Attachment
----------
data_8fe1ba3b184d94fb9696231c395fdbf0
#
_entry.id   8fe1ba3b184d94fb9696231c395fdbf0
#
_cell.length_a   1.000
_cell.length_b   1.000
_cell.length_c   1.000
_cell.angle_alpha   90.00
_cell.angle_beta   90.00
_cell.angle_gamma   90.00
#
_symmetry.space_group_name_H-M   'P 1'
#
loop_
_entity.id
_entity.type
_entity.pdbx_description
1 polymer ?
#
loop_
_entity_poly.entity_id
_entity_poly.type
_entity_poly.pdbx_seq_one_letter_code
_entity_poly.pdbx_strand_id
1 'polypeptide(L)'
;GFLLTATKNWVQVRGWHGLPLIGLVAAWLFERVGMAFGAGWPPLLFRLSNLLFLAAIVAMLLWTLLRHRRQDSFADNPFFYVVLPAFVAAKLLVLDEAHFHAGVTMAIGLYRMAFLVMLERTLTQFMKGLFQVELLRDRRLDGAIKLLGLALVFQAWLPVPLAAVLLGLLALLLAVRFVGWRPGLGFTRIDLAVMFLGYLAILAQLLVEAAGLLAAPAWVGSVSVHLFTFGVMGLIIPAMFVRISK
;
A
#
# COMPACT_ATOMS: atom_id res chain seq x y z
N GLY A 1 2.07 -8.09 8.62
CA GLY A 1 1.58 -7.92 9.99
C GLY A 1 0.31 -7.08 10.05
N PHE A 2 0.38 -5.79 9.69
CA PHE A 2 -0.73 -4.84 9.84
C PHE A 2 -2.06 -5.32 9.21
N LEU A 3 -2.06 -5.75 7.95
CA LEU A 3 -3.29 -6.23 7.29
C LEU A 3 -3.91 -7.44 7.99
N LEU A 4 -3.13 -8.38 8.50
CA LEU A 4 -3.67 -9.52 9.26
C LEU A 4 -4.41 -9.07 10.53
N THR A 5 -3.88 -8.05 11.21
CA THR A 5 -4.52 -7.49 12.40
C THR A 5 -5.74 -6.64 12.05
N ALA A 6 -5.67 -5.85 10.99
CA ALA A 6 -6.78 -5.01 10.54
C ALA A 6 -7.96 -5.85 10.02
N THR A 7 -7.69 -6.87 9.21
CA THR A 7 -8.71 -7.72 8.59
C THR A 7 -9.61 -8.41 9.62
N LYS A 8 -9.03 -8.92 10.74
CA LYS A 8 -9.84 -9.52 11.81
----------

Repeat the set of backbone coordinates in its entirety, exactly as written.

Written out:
data_8fe1ba3b184d94fb9696231c395fdbf0
#
_entry.id   8fe1ba3b184d94fb9696231c395fdbf0
#
_cell.length_a   1.000
_cell.length_b   1.000
_cell.length_c   1.000
_cell.angle_alpha   90.00
_cell.angle_beta   90.00
_cell.angle_gamma   90.00
#
_symmetry.space_group_name_H-M   'P 1'
#
loop_
_entity.id
_entity.type
_entity.pdbx_description
1 polymer ?
#
loop_
_entity_poly.entity_id
_entity_poly.type
_entity_poly.pdbx_seq_one_letter_code
_entity_poly.pdbx_strand_id
1 'polypeptide(L)'
;GFLLTATKNWVQVRGWHGLPLIGLVAAWLFERVGMAFGAGWPPLLFRLSNLLFLAAIVAMLLWTLLRHRRQDSFADNPFFYVVLPAFVAAKLLVLDEAHFHAGVTMAIGLYRMAFLVMLERTLTQFMKGLFQVELLRDRRLDGAIKLLGLALVFQAWLPVPLAAVLLGLLALLLAVRFVGWRPGLGFTRIDLAVMFLGYLAILAQLLVEAAGLLAAPAWVGSVSVHLFTFGVMGLIIPAMFVRISK
;
A
#
# COMPACT_ATOMS: atom_id res chain seq x y z
N GLY A 1 2.07 -8.09 8.62
CA GLY A 1 1.58 -7.92 9.99
C GLY A 1 0.31 -7.08 10.05
N PHE A 2 0.38 -5.79 9.69
CA PHE A 2 -0.73 -4.84 9.84
C PHE A 2 -2.06 -5.32 9.21
N LEU A 3 -2.06 -5.75 7.95
CA LEU A 3 -3.29 -6.23 7.29
C LEU A 3 -3.91 -7.44 7.99
N LEU A 4 -3.13 -8.38 8.50
CA LEU A 4 -3.67 -9.52 9.26
C LEU A 4 -4.41 -9.07 10.53
N THR A 5 -3.88 -8.05 11.21
CA THR A 5 -4.52 -7.49 12.40
C THR A 5 -5.74 -6.64 12.05
N ALA A 6 -5.67 -5.85 10.99
CA ALA A 6 -6.78 -5.01 10.54
C ALA A 6 -7.96 -5.85 10.02
N THR A 7 -7.69 -6.87 9.21
CA THR A 7 -8.71 -7.72 8.59
C THR A 7 -9.61 -8.41 9.62
N LYS A 8 -9.03 -8.92 10.74
CA LYS A 8 -9.84 -9.52 11.81